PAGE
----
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  • Logic, Thought and Language.Anthony O'Hear (ed.) - 2002 - Cambridge University Press.
    Original essays by leading philosophers on topics of logic, thought and language.
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  • The Virtuous Life in Greek Ethics.Burkhard Reis & Stella Haffmans (eds.) - 2006 - Cambridge: Cambridge University Press.
    There is now a renewed concern for moral psychology among moral philosophers. Moreover, contemporary philosophers interested in virtue, moral responsibility and moral progress regularly refer to Plato and Aristotle, the two founding fathers of ancient ethics. The book contains eleven chapters by distinguished scholars which showcase current research in Greek ethics. Four deal with Plato, focusing on the Protagoras, Euthydemus, Symposium and Republic, and discussing matters of literary presentation alongside the philosophical content. The four chapters on Aristotle address problems such (...)
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  • Externalism and Self-Knowledge.Peter Ludlow & Norah Martin (eds.) - 1998 - Center for the Study of Language and Inf.
    One of the most provocative projects in recent analytic philosophy has been the development of the doctrine of externalism, or, as it is often called, anti-individualism. While there is no agreement as to whether externalism is true or not, a number of recent investigations have begun to explore the question of what follows if it is true. One of the most interesting of these investigations thus far has been the question of whether externalism has consequences for the doctrine that we (...)
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  • The Cambridge Companion to Plato.Richard Kraut (ed.) - 1992 - Cambridge University Press.
    Plato stands as the fount of our philosophical tradition, being the first Western thinker to produce a body of writing that touches upon a wide range of topics still discussed by philosophers today. In a sense he invented philosophy as a distinct subject, for although many of these topics were discussed by his intellectual predecessors and contemporaries, he was the first to bring them together by giving them a unitary treatment. This volume contains fourteen essays discussing Plato's views about knowledge, (...)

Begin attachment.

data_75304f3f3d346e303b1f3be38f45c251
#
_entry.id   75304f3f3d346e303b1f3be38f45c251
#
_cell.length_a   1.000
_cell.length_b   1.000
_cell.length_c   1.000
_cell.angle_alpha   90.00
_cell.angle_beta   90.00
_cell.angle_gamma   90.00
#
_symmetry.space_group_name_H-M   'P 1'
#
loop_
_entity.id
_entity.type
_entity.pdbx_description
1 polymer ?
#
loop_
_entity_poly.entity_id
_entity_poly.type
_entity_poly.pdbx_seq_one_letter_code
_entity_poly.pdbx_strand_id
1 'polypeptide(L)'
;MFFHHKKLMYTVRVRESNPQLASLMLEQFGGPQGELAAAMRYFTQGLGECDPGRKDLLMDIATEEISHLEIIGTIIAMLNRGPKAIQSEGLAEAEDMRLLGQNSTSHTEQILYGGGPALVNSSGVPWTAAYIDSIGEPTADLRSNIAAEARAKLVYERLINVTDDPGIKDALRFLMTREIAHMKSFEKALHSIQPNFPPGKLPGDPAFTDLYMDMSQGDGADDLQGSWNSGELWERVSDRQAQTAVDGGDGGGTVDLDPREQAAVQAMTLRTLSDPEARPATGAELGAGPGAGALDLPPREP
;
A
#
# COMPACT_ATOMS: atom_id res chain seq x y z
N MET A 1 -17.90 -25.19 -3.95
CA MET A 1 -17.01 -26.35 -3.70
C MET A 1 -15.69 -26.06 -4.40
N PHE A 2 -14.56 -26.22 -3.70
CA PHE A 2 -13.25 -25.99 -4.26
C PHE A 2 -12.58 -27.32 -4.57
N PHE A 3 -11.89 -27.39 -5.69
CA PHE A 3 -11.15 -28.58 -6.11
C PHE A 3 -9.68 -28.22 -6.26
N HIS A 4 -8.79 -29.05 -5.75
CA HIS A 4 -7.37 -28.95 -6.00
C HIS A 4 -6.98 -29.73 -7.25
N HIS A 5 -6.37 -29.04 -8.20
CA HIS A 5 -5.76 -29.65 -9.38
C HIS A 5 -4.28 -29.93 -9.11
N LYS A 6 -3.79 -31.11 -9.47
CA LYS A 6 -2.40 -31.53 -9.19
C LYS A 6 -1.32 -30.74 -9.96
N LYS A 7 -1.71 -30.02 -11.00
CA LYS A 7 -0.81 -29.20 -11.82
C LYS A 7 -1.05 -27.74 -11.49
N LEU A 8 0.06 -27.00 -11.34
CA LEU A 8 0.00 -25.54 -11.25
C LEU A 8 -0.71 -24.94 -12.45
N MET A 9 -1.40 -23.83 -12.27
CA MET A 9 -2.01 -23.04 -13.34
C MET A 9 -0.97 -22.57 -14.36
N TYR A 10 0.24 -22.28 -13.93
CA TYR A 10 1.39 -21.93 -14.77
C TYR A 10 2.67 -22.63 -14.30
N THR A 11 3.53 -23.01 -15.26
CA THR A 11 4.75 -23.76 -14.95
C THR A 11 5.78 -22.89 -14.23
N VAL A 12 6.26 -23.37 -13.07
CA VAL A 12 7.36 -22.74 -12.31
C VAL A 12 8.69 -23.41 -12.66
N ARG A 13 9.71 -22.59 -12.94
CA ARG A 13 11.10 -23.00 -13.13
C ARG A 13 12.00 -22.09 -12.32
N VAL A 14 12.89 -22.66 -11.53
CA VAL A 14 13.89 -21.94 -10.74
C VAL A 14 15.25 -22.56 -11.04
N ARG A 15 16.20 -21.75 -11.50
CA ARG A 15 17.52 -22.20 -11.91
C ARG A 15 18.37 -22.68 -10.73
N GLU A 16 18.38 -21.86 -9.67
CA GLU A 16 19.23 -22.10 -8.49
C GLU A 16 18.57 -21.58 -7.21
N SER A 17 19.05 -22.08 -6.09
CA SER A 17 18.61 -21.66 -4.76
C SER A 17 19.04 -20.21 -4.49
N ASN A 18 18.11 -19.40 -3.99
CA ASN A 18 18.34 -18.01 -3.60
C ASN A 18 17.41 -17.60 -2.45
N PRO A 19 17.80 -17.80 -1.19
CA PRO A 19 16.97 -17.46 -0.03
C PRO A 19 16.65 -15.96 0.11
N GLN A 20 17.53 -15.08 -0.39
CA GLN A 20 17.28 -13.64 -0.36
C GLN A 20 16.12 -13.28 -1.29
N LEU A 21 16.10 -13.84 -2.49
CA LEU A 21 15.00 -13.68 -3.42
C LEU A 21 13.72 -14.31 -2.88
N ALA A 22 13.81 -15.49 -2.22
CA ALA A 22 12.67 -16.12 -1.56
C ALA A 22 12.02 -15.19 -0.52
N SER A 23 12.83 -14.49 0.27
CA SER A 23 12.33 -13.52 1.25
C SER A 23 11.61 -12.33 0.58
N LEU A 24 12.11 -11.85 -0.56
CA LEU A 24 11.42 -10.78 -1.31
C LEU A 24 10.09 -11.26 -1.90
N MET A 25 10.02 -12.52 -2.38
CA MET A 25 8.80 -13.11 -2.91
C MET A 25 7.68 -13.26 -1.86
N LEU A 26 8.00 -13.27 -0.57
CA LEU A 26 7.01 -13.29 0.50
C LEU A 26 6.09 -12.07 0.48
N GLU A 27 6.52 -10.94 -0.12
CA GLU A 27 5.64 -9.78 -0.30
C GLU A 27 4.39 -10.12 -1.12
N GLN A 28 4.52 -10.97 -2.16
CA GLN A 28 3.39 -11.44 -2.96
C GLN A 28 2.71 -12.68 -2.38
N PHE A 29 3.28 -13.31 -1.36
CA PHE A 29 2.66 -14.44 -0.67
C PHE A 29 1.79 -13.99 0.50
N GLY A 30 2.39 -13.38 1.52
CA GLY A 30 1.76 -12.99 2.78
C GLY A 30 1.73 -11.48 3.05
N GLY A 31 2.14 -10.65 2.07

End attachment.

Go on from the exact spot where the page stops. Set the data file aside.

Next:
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  • Essays in Ancient Philosophy.Michael Frede - 1987 - Oxford University Press.
    Rich with historical and cultural value, these works are published unaltered from the original University of Minnesota Press editions.
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  • Epistemology: Companions to Ancient Thought, Vol. 1.Stephen Everson (ed.) - 1990 - Cambridge University Press.
    This volume deals with Epistemology. The period from the sixth century BC to the second and third centuries AD was one of the most fertile for the theory of knowledge, and the range of 'epistemic states' explored in the ancient texts is much wider than those to be found in contemporary discussions of epistemology or cognition. Greek philosophers approached these problems in a great variety of ways, from the extreme relativism of Protagoras to the scepticism of the Pyrrhonists, and the (...)